19. The method of claim 6 wherein the calculating the circulant matrix representing the transformation of the real parts of the application data on the base grid is performed for a plurality of evaluation grids.
20. The method of claim 19 further comprising calculating a mesh of discrete representations of the analytical function to create a conformal map from a unit circle to a simple connected domain.
21. The method of claim 20 further comprising obtaining conformal mapping between two simple connected areas associated with two simple connected domains.
22. The method of claim 20 further comprising obtaining conformal mapping between two areas associated with one simple connected domain and a conformal mapping done by a known analytical function.
23. A method of directly determining harmonic conjugate values on a base grid, the method comprising:
a) acquiring application data on a base grid according to a density distribution function;
b) determining harmonic conjugate function values on the base grid using a tilde operator; and
c) writing the harmonic conjugate function values to at least one of a display and a storage unit.
24. The method of claim 23 wherein the harmonic conjugate function values comprise imaginary parts of the application data.
25. The method of claim 23 wherein the harmonic conjugate function values comprise polar coordinate application data.
26. The method of claim 23 further comprising determining a harmonic ratio between a first and a second sample of oscillatory data using imaginary parts of the application data on the base grid.
27. The method of claim 26 further comprising generating a Hermitian matrix from a plurality of harmonic ratios.
28. The method of claim 26 wherein the first and the second sample of oscillatory data are chosen from the group comprising financial data, scientific data, and seismology data.
29. The method of claim 23 wherein the application data comprises a probability density for a particle on the base grid.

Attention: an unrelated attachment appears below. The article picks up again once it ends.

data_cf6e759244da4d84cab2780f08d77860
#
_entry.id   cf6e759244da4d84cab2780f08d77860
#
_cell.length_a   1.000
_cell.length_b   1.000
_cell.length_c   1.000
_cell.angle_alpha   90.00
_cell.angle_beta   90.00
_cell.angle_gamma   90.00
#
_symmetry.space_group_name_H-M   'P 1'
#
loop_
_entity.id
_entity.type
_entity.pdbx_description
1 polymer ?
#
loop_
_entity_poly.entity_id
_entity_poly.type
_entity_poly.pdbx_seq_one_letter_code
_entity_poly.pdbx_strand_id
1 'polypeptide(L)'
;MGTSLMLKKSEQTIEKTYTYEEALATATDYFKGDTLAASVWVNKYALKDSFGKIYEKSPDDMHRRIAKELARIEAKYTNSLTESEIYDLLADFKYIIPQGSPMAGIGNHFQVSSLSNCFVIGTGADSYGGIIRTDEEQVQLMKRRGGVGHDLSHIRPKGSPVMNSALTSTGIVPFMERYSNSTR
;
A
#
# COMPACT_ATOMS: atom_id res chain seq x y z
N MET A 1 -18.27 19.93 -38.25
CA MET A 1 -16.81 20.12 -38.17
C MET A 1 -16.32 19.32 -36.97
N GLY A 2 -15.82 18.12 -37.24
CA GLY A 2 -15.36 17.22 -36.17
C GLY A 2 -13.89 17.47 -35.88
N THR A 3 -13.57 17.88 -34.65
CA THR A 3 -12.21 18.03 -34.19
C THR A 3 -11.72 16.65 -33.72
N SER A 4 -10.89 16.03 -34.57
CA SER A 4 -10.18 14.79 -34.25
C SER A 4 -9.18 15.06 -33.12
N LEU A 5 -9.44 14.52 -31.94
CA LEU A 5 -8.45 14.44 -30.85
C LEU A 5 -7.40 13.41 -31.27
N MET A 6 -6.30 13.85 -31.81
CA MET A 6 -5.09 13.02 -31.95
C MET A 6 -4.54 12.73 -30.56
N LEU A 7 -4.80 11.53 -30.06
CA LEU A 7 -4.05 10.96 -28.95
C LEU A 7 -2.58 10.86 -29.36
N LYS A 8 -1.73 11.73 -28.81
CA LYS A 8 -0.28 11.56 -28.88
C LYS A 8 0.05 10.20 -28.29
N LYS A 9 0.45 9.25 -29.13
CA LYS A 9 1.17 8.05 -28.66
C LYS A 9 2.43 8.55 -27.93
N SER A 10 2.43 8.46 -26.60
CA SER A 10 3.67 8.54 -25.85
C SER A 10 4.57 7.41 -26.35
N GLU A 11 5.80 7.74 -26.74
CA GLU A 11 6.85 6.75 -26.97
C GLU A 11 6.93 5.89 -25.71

30. The method of claim 23 further comprising calculating a dissatisfaction function to obtain an iteration correction for the density distribution function.
31. The method of claim 30 further comprising changing the density distribution function in response to the iteration correction and repeating the method until a norm of the dissatisfaction function is less than a predetermined tolerance.
32. The method of claim 31 wherein a grid spacing resembles an image of the base grid reflected by the analytical function inside a unit circle function having the predetermined tolerance.
33. The apparatus for directly interpolating application data, the apparatus comprising:
a) a means for acquiring real parts of application data;
b) a means for associating the real parts of the application data with a base grid having a number of sample points to form a digital representation of an analytical function having a discrete Fourier representation;
c) a means for calculating a circulant matrix representing a transformation of the real parts of the application data on the base grid to interpolate real and imaginary parts of the application data on an evaluation grid with a function that is analytical inside a unit circle, the evaluation grid having a center at zero, a radius that is inside a radius of convergence and an argument that is between zero and 2PI;
d) a means for transforming the real parts of the application data on the base grid with the circulant matrix, thereby obtaining real and imaginary parts of evaluation data on the evaluation grid; and
e) a means for writing the real and imaginary parts of the evaluation data on the evaluation grid to at least one of a display and a storage unit.